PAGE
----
What change do the continuity Remain campaign seek? By staying in the single market, we would continue to pay levels of contributions to the EU coffers that would hardly be different from those we currently pay. That ‘free access’ to the single market is pretty expensive, you know. We would remain under the watchful eye of the European court of justice to make sure we were complying with EU regulations – regulations that would continue to apply to every business and not just those which export to the EU.
And, of course, freedom of movement would continue. So no change there.
What do the public have to do to get politicians to listen to their (mostly reasonable) concerns on immigration? Will progressives only wake up to this when Jacob Rees-Mogg is in Downing Street?
The impact of remaining in the customs union would be more of the same policy we have endured for 40 years: Britain would continue to be legally prevented from forging its own free trade deals with non-EU countries.
So, no change there either.
To be fair, there would be one change under this scenario: on the second Thursday of June every five years, we would no longer be required to trudge to our local polling places to cast a vote for members of the European parliament to represent us in Brussels and Strasbourg. So there is that, I suppose.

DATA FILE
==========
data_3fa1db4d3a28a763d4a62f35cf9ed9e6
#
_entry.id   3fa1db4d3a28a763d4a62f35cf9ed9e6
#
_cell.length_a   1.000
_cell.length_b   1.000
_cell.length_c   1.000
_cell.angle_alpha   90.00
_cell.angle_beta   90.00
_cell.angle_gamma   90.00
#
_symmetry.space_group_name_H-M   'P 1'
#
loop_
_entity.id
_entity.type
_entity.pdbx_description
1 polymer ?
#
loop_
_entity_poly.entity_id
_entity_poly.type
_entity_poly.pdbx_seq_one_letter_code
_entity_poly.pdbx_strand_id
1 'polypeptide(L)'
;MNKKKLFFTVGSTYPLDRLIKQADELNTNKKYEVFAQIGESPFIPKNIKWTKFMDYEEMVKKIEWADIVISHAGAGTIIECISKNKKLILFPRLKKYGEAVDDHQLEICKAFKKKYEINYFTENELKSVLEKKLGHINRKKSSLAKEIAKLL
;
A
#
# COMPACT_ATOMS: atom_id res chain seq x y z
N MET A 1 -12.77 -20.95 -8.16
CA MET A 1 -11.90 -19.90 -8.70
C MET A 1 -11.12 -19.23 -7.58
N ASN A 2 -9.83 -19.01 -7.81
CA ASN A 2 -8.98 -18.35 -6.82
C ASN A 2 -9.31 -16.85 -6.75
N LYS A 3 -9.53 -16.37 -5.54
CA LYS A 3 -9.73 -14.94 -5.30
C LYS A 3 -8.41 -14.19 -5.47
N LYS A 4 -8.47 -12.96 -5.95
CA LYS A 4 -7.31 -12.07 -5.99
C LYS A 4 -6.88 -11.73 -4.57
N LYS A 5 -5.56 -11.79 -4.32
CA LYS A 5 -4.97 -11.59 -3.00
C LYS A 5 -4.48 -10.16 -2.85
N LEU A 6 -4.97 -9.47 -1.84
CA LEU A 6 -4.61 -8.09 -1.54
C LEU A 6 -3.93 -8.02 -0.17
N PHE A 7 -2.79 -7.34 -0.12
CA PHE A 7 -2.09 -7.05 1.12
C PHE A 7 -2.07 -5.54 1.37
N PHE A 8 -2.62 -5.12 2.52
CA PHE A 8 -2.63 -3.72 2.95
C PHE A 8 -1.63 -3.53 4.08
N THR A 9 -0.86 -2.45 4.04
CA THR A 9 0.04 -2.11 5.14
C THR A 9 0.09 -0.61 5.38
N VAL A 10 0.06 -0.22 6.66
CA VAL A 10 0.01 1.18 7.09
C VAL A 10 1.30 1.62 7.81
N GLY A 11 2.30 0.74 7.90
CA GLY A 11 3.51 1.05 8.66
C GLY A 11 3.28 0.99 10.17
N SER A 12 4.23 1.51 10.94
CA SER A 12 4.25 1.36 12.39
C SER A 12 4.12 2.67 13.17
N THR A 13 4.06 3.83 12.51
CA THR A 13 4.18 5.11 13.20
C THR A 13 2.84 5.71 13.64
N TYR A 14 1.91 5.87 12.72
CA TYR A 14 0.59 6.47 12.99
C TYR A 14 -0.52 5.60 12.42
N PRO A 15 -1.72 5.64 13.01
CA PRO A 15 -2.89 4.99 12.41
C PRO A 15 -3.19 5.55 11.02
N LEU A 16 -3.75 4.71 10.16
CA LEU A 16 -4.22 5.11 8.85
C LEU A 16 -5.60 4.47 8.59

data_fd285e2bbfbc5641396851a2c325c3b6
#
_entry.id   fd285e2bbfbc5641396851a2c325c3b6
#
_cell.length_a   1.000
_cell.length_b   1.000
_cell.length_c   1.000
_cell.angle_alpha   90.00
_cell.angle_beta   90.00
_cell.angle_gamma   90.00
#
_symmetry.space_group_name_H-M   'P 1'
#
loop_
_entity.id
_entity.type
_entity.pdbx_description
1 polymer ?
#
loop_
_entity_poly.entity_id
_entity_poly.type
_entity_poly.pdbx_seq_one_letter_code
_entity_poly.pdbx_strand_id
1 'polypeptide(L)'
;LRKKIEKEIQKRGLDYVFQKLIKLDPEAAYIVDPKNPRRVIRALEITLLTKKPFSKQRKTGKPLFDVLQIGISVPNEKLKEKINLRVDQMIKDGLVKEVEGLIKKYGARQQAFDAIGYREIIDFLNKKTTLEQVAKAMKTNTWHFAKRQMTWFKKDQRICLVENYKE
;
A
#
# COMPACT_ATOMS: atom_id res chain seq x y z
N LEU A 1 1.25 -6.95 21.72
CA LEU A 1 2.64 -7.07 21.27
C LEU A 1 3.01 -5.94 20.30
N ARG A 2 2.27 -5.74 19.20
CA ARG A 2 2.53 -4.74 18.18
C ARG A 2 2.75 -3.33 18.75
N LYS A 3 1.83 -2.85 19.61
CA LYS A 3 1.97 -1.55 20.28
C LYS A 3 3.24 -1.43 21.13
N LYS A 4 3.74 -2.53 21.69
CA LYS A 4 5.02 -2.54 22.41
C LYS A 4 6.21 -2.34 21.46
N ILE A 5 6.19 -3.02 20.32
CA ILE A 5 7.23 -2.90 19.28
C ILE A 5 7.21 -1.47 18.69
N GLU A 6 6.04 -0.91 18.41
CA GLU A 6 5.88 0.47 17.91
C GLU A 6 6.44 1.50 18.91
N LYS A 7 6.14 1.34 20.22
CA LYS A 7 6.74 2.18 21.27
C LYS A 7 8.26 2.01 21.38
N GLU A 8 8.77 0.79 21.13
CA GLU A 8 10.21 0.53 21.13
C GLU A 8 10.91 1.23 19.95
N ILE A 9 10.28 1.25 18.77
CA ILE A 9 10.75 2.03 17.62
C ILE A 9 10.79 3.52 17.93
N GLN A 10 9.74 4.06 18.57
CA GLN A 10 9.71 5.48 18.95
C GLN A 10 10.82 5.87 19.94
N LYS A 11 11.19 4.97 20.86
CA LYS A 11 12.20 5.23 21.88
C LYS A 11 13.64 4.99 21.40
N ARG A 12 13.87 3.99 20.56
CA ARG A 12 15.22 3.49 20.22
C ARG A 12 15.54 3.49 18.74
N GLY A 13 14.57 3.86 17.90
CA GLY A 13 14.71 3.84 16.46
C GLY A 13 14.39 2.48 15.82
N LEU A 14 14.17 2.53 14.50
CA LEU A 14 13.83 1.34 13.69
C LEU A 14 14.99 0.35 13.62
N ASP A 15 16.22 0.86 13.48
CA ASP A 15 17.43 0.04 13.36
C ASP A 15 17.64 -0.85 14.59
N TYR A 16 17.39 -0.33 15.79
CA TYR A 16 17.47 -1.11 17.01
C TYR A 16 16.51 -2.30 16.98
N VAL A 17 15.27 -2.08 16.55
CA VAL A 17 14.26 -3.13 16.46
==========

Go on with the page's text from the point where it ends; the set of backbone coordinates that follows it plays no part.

Is that it? Is that the fundamental change needed to satisfy the grievances and complaints of the 17 million? To continue to live by EU law but to ensure that we have no say in how those laws are drafted? To continue to experience freedom of movement and to pay what we pay now to Brussels? To voluntarily surrender our right to negotiate new trade deals with the wider world?
I came relatively late to the EU campaign, having sat on the fence for a few months and decided to vote ‘Leave’ only when I listened to David Cameron’s statement to the House of Commons, in February 2016, about what he had achieved during his negotiations with the EU. At first I was confused that he was claiming credit for things that had been achieved by his predecessors years before, specifically our exclusion from the Schengen area and the Eurozone. And then I realised what had happened. Having achieved nothing remotely substantial, he was being forced to rely on the status quo and to claim credit for it.